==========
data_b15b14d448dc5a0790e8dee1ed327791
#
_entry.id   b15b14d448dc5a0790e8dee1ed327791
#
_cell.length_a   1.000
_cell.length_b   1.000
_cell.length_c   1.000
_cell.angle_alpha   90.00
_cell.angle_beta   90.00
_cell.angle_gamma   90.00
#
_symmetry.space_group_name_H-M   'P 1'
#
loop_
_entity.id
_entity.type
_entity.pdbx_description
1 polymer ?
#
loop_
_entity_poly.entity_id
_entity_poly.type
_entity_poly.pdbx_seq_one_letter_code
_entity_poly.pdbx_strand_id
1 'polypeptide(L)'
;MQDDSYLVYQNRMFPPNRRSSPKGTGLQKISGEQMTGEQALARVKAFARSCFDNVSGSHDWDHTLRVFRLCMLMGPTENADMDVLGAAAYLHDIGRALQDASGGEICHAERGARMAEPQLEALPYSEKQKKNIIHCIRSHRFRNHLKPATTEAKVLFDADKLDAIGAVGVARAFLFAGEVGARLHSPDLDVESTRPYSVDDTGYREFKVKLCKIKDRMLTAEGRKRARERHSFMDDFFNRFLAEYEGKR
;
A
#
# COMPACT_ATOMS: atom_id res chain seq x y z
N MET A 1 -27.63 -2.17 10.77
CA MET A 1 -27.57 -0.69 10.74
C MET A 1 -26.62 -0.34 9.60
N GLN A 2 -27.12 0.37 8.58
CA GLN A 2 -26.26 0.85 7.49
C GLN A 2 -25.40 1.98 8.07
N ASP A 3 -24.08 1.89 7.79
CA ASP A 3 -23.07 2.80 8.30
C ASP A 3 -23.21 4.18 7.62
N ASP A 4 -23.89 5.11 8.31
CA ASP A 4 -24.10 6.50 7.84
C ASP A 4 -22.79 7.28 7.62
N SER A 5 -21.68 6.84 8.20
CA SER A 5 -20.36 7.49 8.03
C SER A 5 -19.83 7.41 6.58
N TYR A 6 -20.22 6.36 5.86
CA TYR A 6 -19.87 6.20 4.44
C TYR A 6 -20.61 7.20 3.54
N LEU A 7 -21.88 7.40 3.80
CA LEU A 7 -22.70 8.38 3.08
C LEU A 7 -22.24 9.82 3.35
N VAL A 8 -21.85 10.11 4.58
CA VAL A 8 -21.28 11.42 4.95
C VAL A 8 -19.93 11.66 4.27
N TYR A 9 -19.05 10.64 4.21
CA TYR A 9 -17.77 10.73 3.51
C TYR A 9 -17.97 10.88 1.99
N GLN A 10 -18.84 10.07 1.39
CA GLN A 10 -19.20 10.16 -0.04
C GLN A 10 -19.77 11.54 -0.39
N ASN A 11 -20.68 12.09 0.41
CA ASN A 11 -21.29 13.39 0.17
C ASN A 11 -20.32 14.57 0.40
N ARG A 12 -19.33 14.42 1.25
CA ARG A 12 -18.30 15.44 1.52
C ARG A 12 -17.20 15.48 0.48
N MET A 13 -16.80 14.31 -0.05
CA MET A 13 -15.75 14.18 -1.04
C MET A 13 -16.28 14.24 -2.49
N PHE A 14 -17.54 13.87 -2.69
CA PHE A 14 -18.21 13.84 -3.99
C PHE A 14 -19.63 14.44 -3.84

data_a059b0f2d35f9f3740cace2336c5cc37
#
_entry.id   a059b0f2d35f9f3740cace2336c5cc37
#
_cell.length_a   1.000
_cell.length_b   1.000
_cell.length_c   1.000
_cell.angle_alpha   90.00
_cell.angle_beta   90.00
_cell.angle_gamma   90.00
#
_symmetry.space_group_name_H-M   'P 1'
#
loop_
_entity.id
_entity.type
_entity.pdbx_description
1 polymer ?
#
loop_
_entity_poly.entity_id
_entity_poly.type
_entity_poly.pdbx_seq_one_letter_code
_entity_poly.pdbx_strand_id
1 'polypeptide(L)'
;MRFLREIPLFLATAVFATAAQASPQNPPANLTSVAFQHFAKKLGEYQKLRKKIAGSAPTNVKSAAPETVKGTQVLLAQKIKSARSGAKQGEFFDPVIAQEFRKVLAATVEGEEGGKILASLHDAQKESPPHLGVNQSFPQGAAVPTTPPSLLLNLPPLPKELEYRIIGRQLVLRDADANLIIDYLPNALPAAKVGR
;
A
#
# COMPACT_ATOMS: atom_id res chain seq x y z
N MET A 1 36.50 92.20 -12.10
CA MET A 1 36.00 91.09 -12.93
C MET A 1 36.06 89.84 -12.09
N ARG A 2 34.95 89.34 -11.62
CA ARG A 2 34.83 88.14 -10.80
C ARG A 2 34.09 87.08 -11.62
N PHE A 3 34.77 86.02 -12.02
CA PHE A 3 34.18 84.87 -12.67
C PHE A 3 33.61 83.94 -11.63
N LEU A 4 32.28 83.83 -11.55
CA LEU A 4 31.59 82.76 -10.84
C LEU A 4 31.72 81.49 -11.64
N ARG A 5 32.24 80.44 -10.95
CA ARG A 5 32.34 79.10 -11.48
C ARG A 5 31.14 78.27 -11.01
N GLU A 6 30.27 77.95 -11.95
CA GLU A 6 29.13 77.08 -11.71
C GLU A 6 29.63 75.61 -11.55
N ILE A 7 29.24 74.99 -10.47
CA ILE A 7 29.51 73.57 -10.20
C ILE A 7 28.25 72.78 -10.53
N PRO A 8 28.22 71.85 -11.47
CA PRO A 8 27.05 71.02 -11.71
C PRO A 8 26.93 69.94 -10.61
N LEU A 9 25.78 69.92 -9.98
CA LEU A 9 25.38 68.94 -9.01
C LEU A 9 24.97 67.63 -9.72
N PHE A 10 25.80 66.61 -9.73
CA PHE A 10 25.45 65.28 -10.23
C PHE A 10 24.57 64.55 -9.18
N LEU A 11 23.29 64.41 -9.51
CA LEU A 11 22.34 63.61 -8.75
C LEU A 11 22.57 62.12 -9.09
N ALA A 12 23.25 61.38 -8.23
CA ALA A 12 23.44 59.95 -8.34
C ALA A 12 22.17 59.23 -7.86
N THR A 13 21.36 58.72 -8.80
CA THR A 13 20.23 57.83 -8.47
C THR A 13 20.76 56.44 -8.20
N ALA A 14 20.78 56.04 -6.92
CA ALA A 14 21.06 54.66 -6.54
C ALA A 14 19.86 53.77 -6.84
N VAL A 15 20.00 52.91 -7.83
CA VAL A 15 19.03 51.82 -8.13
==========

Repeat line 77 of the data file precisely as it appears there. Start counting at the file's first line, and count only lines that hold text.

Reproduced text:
_cell.length_a   1.000